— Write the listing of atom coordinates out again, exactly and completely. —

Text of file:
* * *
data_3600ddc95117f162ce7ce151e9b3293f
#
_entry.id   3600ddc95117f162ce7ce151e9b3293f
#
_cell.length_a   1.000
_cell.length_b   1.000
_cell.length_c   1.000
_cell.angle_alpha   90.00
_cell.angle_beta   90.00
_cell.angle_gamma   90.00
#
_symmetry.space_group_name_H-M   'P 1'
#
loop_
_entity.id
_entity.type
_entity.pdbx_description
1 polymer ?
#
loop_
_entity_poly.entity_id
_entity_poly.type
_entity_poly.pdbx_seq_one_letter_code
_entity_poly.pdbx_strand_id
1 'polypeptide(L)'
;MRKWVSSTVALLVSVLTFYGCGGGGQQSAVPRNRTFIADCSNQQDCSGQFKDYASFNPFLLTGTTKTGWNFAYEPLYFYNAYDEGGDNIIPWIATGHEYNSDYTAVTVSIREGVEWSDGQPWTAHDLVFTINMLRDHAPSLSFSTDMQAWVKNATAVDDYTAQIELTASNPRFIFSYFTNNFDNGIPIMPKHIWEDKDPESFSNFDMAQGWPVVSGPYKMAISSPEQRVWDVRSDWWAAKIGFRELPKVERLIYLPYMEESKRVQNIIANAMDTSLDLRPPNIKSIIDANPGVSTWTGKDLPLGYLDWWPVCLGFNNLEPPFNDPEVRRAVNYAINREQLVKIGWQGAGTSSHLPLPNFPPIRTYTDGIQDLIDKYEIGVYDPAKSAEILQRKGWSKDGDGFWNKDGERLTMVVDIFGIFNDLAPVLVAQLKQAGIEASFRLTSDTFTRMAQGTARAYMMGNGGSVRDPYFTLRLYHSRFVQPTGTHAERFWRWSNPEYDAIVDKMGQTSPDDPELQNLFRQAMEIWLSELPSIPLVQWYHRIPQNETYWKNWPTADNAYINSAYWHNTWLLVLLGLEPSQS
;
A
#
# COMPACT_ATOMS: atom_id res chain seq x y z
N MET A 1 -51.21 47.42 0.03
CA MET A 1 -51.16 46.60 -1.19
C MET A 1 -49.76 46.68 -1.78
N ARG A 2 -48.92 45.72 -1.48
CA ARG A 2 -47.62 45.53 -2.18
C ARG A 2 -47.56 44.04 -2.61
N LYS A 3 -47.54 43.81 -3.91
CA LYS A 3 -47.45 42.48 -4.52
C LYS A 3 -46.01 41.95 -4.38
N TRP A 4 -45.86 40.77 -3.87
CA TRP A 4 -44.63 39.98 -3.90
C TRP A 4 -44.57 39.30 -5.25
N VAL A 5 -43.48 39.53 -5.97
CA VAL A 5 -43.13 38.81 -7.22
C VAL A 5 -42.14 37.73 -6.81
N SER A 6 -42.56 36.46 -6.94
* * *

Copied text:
data_3600ddc95117f162ce7ce151e9b3293f
#
_entry.id   3600ddc95117f162ce7ce151e9b3293f
#
_cell.length_a   1.000
_cell.length_b   1.000
_cell.length_c   1.000
_cell.angle_alpha   90.00
_cell.angle_beta   90.00
_cell.angle_gamma   90.00
#
_symmetry.space_group_name_H-M   'P 1'
#
loop_
_entity.id
_entity.type
_entity.pdbx_description
1 polymer ?
#
loop_
_entity_poly.entity_id
_entity_poly.type
_entity_poly.pdbx_seq_one_letter_code
_entity_poly.pdbx_strand_id
1 'polypeptide(L)'
;MRKWVSSTVALLVSVLTFYGCGGGGQQSAVPRNRTFIADCSNQQDCSGQFKDYASFNPFLLTGTTKTGWNFAYEPLYFYNAYDEGGDNIIPWIATGHEYNSDYTAVTVSIREGVEWSDGQPWTAHDLVFTINMLRDHAPSLSFSTDMQAWVKNATAVDDYTAQIELTASNPRFIFSYFTNNFDNGIPIMPKHIWEDKDPESFSNFDMAQGWPVVSGPYKMAISSPEQRVWDVRSDWWAAKIGFRELPKVERLIYLPYMEESKRVQNIIANAMDTSLDLRPPNIKSIIDANPGVSTWTGKDLPLGYLDWWPVCLGFNNLEPPFNDPEVRRAVNYAINREQLVKIGWQGAGTSSHLPLPNFPPIRTYTDGIQDLIDKYEIGVYDPAKSAEILQRKGWSKDGDGFWNKDGERLTMVVDIFGIFNDLAPVLVAQLKQAGIEASFRLTSDTFTRMAQGTARAYMMGNGGSVRDPYFTLRLYHSRFVQPTGTHAERFWRWSNPEYDAIVDKMGQTSPDDPELQNLFRQAMEIWLSELPSIPLVQWYHRIPQNETYWKNWPTADNAYINSAYWHNTWLLVLLGLEPSQS
;
A
#
# COMPACT_ATOMS: atom_id res chain seq x y z
N MET A 1 -51.21 47.42 0.03
CA MET A 1 -51.16 46.60 -1.19
C MET A 1 -49.76 46.68 -1.78
N ARG A 2 -48.92 45.72 -1.48
CA ARG A 2 -47.62 45.53 -2.18
C ARG A 2 -47.56 44.04 -2.61
N LYS A 3 -47.54 43.81 -3.91
CA LYS A 3 -47.45 42.48 -4.52
C LYS A 3 -46.01 41.95 -4.38
N TRP A 4 -45.86 40.77 -3.87
CA TRP A 4 -44.63 39.98 -3.90
C TRP A 4 -44.57 39.30 -5.25
N VAL A 5 -43.48 39.53 -5.97
CA VAL A 5 -43.13 38.81 -7.22
C VAL A 5 -42.14 37.73 -6.81
N SER A 6 -42.56 36.46 -6.94